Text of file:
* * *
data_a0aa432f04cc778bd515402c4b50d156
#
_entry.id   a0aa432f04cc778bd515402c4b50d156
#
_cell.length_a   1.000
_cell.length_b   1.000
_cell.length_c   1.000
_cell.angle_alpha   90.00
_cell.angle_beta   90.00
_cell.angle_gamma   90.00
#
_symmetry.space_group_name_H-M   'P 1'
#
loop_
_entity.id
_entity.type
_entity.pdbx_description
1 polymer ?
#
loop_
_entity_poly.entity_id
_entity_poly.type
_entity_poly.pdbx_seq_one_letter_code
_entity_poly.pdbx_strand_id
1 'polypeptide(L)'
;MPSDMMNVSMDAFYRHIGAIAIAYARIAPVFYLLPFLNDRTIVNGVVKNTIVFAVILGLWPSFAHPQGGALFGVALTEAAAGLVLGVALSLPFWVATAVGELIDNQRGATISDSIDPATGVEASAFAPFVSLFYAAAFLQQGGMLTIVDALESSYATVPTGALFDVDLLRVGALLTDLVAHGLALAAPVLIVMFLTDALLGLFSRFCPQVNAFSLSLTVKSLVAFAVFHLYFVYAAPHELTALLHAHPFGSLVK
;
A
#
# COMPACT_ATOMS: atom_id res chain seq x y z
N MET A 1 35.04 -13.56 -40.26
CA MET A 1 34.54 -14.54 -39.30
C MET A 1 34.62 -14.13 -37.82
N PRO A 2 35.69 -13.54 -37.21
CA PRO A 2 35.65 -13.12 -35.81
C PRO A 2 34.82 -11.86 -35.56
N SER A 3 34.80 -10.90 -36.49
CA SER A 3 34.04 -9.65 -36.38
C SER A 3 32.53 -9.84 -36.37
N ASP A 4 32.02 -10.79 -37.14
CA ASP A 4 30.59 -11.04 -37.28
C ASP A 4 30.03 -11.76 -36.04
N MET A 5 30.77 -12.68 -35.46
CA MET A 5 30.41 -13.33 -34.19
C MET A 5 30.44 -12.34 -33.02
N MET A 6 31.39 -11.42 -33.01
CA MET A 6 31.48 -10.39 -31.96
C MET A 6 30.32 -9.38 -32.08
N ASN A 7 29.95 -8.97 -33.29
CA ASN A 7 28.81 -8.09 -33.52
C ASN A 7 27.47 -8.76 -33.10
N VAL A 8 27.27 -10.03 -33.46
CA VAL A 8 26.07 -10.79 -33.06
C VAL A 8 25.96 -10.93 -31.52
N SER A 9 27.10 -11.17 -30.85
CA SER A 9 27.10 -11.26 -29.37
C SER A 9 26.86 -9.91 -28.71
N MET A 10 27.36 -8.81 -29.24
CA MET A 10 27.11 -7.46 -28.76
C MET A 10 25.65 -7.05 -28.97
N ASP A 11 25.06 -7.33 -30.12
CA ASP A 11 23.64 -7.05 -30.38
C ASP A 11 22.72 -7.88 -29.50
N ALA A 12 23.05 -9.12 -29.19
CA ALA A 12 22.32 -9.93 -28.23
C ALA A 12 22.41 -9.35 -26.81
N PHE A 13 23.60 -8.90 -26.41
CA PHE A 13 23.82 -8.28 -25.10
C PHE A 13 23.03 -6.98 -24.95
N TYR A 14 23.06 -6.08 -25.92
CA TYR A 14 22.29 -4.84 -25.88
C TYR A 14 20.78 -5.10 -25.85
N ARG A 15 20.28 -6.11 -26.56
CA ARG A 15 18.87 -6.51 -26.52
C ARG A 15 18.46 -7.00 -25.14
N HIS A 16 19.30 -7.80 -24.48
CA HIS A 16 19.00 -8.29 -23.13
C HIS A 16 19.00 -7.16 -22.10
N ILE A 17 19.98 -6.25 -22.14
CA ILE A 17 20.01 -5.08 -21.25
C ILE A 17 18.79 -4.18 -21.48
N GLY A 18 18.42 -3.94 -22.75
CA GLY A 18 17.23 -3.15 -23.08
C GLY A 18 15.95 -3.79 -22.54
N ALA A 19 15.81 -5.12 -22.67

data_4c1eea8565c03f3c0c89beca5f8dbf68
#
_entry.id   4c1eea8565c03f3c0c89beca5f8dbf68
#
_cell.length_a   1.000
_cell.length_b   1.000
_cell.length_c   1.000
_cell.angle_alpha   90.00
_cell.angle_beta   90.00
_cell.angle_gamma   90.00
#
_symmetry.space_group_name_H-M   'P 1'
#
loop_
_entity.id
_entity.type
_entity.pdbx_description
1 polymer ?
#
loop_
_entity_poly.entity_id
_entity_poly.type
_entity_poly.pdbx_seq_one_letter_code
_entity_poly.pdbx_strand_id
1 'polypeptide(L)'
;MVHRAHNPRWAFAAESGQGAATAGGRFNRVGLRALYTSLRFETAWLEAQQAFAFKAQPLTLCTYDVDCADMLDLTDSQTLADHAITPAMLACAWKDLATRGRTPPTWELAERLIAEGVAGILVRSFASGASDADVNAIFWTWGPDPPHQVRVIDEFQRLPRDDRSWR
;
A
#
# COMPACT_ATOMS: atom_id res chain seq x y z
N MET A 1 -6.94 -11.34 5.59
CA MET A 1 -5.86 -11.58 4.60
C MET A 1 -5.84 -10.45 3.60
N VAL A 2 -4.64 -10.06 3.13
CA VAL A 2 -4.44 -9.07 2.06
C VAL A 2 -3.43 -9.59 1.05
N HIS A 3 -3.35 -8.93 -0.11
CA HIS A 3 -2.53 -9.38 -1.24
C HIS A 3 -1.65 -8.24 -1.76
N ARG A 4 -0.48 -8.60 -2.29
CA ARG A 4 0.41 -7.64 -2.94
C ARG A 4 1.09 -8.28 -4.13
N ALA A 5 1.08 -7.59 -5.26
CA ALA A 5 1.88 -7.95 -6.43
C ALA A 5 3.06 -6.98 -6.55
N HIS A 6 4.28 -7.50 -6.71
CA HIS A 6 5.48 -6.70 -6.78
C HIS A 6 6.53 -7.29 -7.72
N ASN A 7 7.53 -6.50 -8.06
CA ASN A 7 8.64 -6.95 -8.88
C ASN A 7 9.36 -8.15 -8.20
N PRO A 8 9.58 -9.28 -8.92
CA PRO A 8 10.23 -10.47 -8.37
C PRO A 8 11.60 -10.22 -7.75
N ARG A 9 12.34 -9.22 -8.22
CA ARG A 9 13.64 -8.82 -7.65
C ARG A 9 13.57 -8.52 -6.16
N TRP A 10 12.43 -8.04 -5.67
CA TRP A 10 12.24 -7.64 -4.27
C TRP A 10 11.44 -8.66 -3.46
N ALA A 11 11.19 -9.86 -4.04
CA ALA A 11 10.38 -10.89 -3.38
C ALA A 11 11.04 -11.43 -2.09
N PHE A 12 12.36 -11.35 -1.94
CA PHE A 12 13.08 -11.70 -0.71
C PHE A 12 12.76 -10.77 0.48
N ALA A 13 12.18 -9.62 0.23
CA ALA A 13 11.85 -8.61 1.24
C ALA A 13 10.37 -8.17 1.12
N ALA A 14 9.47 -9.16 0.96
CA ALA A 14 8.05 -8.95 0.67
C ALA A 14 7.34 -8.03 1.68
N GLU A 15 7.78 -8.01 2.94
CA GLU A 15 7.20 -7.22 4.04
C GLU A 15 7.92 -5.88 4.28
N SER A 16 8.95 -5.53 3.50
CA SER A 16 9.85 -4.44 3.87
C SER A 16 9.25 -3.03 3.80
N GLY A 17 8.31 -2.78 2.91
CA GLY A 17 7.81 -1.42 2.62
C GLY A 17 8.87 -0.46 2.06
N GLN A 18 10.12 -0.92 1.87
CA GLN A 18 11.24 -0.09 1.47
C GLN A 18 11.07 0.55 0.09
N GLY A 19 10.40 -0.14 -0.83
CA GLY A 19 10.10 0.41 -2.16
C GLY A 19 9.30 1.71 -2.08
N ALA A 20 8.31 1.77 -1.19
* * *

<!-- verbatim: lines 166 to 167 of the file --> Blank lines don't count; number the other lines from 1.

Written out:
C GLY A 17 8.87 -0.46 2.06
N GLN A 18 10.12 -0.92 1.87